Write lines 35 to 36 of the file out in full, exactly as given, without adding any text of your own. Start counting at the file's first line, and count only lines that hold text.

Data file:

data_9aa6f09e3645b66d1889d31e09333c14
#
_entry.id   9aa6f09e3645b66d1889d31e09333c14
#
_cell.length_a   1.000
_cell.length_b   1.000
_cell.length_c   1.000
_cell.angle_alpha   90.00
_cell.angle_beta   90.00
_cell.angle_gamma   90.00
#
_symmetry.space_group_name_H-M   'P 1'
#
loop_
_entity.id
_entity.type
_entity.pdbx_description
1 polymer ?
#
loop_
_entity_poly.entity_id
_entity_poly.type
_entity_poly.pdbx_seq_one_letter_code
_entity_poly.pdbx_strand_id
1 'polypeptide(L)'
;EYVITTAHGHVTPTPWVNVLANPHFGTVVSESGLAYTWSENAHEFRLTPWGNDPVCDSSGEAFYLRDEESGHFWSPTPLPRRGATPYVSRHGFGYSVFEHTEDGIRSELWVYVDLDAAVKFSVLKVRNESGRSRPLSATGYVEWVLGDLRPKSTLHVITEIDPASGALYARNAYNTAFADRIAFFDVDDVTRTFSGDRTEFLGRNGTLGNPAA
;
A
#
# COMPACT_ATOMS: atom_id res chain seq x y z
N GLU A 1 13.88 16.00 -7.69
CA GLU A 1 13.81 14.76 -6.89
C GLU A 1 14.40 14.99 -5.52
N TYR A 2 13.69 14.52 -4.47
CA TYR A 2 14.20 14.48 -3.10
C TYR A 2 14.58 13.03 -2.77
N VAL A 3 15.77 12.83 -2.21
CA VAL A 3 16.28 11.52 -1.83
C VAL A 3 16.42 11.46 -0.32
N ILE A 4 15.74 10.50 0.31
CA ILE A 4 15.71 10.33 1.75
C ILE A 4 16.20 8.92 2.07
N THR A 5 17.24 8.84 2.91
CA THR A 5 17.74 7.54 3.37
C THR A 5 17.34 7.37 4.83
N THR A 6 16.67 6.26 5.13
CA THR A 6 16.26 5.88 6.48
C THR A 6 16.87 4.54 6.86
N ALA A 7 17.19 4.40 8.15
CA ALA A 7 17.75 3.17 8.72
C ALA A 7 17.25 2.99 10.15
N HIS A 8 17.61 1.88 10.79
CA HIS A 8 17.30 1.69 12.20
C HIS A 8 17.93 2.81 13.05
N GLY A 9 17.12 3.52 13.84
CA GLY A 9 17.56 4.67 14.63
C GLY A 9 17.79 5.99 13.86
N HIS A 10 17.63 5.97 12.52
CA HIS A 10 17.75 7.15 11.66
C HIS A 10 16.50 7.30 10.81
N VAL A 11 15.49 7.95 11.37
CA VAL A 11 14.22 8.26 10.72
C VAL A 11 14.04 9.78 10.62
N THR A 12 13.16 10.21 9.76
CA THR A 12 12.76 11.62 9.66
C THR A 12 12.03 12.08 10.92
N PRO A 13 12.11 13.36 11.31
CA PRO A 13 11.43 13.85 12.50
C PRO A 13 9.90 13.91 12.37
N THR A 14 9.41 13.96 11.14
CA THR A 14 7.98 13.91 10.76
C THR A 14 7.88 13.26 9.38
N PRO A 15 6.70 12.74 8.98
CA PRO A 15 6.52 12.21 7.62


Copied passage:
CA TYR A 2 14.20 14.48 -3.10
C TYR A 2 14.58 13.03 -2.77